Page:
Flash Features: news and student achievements

PHS PULSE adopts Golden Lotus Project

The Golden Lotus Project is the Pride Unity Leadership Sisterhood Esteem group’s latest project. PULSE is a girls’ club founded by PHS alumna Moriah Akrong ’09. PULSE works to empower young females to help them reach their full potentials through programs like the Golden Lotus Project.

The Golden Lotus Project is a venture that began back in March through which PULSE collected donations of feminine hygiene products, such as tampons and pads, to give to those who cannot afford to buy these commodities themselves.

Akrong created this project in 2009 to give back to the community. To carry out her purpose, she collected these products every year for the 24 days that led up to her birthday. “She actually asks people, instead of giving gifts to her, to donate to a good cause,” said Lenora Keel, an advisor of PULSE.

Although this project has been ongoing for several years, this is the first year that PHS has been involved. “She contacted me and said, ‘Well do you think your PULSE group would want to do this and join in?’” Keel said. “Of course, I said that was a great idea.”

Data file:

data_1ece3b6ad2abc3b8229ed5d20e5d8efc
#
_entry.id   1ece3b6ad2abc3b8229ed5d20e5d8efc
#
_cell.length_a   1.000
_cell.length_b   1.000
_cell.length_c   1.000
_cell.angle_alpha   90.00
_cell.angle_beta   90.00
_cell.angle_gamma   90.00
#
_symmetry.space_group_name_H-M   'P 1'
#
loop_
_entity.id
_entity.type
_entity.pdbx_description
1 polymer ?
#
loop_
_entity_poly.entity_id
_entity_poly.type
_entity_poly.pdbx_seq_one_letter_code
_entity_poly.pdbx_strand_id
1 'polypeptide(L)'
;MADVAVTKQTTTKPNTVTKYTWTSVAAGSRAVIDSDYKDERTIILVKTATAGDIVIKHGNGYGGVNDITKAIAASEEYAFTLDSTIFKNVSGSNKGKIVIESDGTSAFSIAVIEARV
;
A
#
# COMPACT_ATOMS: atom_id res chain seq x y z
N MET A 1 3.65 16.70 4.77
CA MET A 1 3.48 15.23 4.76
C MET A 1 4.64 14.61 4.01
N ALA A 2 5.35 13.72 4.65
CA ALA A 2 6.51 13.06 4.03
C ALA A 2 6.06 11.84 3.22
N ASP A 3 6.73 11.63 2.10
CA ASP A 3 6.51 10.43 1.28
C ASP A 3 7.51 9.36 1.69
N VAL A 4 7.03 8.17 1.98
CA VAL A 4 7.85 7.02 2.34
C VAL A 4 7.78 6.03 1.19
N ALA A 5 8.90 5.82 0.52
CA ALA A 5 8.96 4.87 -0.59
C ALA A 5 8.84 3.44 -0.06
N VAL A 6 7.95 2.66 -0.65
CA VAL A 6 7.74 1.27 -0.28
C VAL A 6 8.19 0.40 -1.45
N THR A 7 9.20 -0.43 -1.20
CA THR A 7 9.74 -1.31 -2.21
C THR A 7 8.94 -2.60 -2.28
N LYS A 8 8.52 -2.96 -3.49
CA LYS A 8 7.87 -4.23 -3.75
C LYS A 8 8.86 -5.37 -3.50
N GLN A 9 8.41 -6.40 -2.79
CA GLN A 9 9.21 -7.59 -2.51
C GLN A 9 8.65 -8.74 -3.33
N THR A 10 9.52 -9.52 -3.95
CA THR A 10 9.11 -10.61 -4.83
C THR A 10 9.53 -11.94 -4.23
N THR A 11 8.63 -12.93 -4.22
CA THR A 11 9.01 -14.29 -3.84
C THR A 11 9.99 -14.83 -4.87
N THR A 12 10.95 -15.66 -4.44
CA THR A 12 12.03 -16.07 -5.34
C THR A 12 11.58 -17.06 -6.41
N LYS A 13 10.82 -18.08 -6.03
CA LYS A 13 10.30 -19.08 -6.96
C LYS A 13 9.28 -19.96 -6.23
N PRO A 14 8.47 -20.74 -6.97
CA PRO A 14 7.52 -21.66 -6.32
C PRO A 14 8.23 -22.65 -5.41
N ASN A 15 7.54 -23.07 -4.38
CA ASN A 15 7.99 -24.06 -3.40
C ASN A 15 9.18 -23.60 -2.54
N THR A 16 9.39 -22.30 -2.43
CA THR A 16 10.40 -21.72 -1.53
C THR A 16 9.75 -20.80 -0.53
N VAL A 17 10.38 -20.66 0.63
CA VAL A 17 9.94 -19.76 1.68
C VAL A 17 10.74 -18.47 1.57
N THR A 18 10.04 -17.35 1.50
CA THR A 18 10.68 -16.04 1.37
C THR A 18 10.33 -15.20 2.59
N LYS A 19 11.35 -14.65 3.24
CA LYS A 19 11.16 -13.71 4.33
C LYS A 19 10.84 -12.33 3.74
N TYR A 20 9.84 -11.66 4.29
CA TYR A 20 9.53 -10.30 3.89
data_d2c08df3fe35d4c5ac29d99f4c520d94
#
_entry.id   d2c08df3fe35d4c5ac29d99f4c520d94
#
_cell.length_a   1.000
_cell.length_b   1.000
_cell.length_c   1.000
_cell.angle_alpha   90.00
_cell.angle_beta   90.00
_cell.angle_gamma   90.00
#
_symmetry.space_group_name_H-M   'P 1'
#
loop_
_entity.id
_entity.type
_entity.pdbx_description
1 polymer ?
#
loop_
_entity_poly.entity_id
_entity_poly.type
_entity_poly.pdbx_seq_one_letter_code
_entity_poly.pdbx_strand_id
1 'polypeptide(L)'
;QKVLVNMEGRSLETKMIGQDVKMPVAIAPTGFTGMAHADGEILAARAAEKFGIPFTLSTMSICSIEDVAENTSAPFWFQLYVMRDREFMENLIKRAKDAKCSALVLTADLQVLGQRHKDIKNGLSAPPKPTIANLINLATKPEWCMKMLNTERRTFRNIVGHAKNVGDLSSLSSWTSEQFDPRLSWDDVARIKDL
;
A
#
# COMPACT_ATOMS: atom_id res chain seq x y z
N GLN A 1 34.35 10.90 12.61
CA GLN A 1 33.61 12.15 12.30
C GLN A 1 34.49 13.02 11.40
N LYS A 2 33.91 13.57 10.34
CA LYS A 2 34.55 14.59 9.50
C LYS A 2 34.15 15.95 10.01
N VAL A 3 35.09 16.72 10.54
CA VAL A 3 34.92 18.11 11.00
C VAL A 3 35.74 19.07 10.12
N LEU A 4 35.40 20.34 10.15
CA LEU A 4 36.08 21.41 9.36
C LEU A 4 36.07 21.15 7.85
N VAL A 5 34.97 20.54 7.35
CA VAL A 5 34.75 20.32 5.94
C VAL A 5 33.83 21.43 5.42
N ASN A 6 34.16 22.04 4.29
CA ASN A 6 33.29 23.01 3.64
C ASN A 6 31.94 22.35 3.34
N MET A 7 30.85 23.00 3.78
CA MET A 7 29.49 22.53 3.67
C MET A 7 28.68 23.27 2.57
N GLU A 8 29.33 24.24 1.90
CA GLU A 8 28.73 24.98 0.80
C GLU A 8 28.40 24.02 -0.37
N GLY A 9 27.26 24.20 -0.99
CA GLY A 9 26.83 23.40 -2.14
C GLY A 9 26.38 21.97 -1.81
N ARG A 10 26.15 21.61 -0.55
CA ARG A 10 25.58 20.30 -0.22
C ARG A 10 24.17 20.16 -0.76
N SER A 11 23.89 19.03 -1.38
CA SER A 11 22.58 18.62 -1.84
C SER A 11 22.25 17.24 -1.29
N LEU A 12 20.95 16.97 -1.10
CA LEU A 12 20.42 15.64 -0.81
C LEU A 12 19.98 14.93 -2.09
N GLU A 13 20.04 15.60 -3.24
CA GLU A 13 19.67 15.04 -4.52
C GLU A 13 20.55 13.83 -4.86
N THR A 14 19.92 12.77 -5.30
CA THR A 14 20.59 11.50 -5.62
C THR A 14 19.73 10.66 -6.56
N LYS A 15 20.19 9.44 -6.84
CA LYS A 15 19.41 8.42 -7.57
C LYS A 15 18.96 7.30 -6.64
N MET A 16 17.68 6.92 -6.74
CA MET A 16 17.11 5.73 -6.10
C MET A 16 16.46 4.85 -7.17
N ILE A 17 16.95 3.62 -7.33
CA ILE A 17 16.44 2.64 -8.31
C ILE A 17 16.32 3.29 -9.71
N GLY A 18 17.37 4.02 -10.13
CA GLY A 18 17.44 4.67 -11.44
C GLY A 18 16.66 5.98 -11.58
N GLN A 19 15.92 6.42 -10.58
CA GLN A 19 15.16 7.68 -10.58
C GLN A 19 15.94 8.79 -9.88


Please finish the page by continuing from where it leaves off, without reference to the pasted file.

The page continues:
Once Keel introduced this project to PULSE, the members instantly took to this idea. “I thought it was really cool because you hear about a lot of drives [like] book drives and food drives,” said Joanne Adebayo ’17, a student leader of the PULSE group. “But [female] hygiene is never addressed.”

Once the PULSE group planned out its drive, it set out a collection box inside the guidance office at the beginning of March with a hope of collecting at least 350 units of feminine products in the following 24 days.

However, as of April 5, the club was only able to receive about 100 units worth of donations, all of which were collected by Akrong and taken to HomeFront, where they will be distributed to young women. Although the total amount collected was less than the group had originally hoped for, PULSE is grateful for the donations and hopes that young women will benefit from their drive. “My hope is that the people who do receive these things … [will] feel good about receiving [these items and that] it makes them feel a little better,” Adebayo said. “I hope that despite the situation they’re in, they’ll think ‘someone’s looking out for me.’”


PHS students attend International Robotics Competition

Photo by <span class="credit credit- "><a href="/credit/"Keri/" title="View all of this person's work">"Keri</a></span>

Photo by Keri Zhang

From April 13, a team of four PHS students attended the Trinity College Fire Fighting Home Robot Contest in Hartford, Connecticut. The main team, led by Computer Science teacher Graciela Elia, consists of Aaron Olkin ’16, Lachlan McCarty ’18, Will Christensen ’16, and Lincoln Roth ’19. Many members of the regular computer and robotics school club also helped out during the construction of the robot and the set up at the competition.